TSP Engineering: Heavy engineering to Swiss watch tolerances

Posted on 8 Aug 2022 by James Devonshire

TSP Engineering emerged victorious in the Achieving Customer Value category at last year’s TMMX Awards, part of Digital Manufacturing Week. But what does TSP Engineering do? Where does the company have its roots? And what makes it stand out when it comes to adding real value for its customers? The Manufacturer’s James Devonshire caught up with John Coughlan, Chief Executive Officer at TSP, to find out more.

Please tell us more about TSP Engineering 

TSP Engineering was set up in about 1947. It originally supported steel production and the mining of iron ore. From there, it grew into developing steel processing equipment, which it still refurbishes and rebuilds for the steel companies like Tata, British Steel and others here in the UK today. 

In the 1960s, TSP specialised further and started producing vessels for the transportation of nuclear fuels and nuclear materials. We also do a lot of specialist transport flasks for defense and civil nuclear. In fact, we’ve just completed several packages for Sellafield, which they put into service about a month ago. The 50-tonne, lead-lined containers we supplied are designed to allow Sellafield to transfer nuclear waste from its legacy Magnox Swarf Storage Silo to new on-site storage facilities, where they will be housed for at least the next 100 years. 

So, as you can see, we’ve grown from heavy engineering through to heavy precision engineering i.e., really big toys to extremely tight tolerances. I like to explain that we do heavy engineering to Swiss watch tolerances. And some of the products we make are designed to operate in the severest of environments and harshest conditions, as is the case with transporting radioactive material.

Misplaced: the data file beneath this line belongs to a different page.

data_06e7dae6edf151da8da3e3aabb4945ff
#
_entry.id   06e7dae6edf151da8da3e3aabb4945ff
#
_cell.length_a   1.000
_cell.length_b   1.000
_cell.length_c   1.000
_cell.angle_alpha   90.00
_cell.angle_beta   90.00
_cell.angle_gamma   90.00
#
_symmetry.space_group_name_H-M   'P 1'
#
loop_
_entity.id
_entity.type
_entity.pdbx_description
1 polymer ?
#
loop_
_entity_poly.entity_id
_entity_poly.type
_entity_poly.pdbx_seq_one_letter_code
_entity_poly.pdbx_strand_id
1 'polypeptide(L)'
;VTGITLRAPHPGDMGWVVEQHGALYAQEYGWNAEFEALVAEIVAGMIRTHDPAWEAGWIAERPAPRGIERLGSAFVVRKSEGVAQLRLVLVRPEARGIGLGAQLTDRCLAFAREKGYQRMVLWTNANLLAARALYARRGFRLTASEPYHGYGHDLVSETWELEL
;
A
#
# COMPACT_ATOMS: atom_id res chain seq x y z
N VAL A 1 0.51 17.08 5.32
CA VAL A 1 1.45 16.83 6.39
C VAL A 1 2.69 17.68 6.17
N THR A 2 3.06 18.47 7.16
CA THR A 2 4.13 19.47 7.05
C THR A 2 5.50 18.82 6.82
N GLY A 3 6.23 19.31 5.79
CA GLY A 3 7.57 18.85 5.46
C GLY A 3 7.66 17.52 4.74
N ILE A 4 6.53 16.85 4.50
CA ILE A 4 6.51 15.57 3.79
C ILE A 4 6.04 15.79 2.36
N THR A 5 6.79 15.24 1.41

We have a floor capacity of 19,200 m2, two five-metre deep manufacturing pits and a lifting capacity of 130 tonnes. With such facilities, we have the capabilities to handle some of the biggest engineering and steel fabrication projects in the UK and beyond.

Workington-based TSP Engineering has a floor capacity of 19,200 m2, two five-metre deep manufacturing pits and a lifting capacity of 130 tonnes

TSP won the Achieving Customer Value category at last year’s TMMX Awards. What were the driving forces behind that success? 

We believe that our customers really are key to everything we do. But we don’t focus on just pleasing our customers; we actually focus on pleasing their customers. If we can deliver against our customers’ customers’ requirements, then we are really making a difference.